Book blogging is something I sincerely hope I never stop doing, it's become a part of me that I love so much! In 10 years, I would like Literature Approved to be a place where readers go to look up honest content reviews for books they're interested in and to find new books, while also being a viable resource for indie authors to promote their books alongside bestsellers. I have a team of reviewers currently to broaden the titles on my site (one reviewer that covers Classics and another that reviews Nonfiction), so I'd like to add to that team in the future as well.

What, in your opinion, are the elements of a professional book review?

In my opinion, a good book review needs at least four elements; an opinion of the characters, of the story overall, the writing independently, and a mention of content that may turn other readers away. A lot of reviewers will focus only on one thing and rate the book based on whether they liked that one thing or not, or they'll blend everything together in a quick paragraph. When I read a review, I want to know if the characters are likable, the story is interesting, the writing is quality, and I'd like to prepare myself for any cursing or sexual content present. They definitely must be spoiler free too!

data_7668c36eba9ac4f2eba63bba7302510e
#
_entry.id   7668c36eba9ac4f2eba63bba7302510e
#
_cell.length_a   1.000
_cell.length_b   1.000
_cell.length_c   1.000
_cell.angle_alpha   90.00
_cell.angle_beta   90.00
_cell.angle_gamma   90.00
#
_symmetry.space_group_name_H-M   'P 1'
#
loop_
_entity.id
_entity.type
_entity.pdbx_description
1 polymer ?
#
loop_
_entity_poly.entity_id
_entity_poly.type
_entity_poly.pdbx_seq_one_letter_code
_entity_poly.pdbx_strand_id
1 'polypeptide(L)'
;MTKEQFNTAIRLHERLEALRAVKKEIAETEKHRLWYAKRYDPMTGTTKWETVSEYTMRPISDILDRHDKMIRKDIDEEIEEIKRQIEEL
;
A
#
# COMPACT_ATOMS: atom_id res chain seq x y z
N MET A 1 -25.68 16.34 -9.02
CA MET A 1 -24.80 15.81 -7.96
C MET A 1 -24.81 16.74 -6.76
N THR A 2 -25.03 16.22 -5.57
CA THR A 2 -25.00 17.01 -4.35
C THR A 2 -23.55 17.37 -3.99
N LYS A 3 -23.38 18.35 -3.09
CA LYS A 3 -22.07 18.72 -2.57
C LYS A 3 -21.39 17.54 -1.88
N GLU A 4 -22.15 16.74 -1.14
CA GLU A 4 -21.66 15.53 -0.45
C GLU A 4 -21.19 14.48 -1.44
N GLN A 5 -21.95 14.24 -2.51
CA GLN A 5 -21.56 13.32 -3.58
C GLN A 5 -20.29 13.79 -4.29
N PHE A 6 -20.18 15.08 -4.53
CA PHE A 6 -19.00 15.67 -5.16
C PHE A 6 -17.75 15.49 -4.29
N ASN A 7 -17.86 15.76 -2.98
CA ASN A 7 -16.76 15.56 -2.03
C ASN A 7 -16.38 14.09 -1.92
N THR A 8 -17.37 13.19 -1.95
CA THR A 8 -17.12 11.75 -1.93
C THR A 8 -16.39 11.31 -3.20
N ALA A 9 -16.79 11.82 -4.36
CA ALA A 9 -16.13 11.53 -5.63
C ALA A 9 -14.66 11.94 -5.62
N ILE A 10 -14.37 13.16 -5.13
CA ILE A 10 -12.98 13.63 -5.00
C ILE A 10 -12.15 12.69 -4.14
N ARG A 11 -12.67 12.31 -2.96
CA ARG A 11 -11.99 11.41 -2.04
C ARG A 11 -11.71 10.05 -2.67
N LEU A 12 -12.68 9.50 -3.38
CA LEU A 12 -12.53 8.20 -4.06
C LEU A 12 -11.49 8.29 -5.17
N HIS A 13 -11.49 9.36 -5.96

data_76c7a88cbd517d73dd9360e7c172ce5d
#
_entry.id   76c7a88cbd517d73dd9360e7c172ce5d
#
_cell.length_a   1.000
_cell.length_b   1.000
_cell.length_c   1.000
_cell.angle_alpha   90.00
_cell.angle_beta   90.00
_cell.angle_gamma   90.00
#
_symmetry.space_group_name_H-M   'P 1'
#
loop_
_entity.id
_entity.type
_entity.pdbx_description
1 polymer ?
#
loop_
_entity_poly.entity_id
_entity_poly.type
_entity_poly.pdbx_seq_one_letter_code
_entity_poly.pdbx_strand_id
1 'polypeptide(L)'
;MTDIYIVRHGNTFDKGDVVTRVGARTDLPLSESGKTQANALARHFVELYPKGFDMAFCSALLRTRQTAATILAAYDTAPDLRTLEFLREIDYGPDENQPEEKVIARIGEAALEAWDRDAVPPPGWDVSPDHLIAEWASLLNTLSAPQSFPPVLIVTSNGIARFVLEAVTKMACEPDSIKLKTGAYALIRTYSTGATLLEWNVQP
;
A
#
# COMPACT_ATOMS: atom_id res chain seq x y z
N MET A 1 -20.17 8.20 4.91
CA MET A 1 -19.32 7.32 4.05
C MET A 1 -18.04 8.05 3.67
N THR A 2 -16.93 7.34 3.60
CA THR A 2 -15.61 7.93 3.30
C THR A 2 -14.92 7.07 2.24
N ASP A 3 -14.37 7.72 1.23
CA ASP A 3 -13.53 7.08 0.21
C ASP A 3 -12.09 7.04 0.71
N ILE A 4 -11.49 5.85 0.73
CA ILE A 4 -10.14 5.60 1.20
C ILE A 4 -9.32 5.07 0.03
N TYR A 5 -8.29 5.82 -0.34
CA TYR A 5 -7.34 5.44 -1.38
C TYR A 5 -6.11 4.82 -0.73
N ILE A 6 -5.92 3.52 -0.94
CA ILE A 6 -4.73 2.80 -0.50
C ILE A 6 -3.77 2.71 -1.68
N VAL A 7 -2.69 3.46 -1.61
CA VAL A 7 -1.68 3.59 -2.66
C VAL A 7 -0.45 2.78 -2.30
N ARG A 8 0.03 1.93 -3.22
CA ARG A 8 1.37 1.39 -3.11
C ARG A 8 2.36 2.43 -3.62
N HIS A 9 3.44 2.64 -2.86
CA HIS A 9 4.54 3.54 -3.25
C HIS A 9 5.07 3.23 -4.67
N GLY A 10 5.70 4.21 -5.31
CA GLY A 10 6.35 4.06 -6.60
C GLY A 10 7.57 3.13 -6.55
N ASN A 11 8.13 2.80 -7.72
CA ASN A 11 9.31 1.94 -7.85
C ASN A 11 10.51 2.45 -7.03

Do you have an example of an author who impressed you with their pitch when they submitted a book for review?

Communicating with authors directly is the primary reason I left many book reviewing
programs. I love working one-on-one with authors and agents, so I do get a lot of pitches! The ones that stand out to me most are the pitches that don't seem copy and pasted. I understand that copy and paste is extremely time-saving (I do it myself often), but a lot of times they'll forget to change the name or it seems robotic.

What specifically impresses me is when authors actually take the time to read my